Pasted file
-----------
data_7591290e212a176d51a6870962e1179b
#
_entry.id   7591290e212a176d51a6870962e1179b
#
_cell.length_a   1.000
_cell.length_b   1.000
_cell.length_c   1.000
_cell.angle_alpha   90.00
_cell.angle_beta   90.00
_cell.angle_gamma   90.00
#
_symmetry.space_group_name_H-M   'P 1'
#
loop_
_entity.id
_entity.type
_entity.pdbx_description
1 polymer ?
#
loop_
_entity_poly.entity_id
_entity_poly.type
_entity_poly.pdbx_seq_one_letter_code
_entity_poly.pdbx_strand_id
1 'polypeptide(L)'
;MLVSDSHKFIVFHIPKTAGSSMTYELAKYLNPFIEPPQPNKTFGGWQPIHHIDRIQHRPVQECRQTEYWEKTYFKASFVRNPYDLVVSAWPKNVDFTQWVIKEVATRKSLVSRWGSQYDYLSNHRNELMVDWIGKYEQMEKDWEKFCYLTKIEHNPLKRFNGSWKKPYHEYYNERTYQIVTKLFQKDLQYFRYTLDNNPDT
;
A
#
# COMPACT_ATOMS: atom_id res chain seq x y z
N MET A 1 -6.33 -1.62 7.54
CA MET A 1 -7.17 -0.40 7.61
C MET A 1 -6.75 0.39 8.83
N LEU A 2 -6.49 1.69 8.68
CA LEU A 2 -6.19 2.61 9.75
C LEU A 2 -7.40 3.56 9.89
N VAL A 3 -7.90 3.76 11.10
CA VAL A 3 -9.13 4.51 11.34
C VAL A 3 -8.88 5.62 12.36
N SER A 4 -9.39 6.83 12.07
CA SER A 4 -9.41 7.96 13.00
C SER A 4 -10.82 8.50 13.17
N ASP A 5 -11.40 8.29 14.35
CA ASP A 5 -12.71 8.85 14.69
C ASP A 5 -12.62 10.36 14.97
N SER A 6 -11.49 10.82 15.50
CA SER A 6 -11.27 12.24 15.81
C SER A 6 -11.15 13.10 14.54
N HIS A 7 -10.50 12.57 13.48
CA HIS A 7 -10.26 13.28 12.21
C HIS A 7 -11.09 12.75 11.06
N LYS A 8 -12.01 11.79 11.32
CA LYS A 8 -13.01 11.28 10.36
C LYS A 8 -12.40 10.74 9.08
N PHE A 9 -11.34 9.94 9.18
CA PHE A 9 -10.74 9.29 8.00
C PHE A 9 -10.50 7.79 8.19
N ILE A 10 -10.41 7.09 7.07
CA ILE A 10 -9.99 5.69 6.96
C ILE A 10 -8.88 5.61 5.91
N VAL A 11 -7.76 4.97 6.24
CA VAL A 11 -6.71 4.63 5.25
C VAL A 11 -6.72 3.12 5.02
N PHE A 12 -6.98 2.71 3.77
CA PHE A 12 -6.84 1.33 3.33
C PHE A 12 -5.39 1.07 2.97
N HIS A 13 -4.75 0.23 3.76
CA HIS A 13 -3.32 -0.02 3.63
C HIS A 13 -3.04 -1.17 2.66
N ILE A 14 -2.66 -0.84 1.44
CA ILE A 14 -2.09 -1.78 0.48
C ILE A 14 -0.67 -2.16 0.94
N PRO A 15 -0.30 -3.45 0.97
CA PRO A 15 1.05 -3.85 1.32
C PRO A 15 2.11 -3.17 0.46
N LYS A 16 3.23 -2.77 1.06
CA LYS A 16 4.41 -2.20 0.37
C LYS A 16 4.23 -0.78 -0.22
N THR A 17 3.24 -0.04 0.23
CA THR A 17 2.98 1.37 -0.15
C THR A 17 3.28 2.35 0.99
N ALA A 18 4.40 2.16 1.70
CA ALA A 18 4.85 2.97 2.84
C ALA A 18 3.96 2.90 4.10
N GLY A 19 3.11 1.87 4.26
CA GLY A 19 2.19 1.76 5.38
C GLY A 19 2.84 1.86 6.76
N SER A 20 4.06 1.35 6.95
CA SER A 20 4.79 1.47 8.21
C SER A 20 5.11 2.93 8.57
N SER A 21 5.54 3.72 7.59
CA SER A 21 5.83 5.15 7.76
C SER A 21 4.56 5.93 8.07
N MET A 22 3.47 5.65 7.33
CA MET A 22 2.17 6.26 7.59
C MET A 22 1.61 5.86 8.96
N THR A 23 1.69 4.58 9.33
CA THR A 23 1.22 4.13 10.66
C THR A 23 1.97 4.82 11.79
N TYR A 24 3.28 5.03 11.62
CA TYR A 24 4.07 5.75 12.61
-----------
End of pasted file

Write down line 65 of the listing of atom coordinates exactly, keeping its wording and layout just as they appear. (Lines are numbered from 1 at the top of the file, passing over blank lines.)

CA PHE A 12 -6.84 1.33 3.33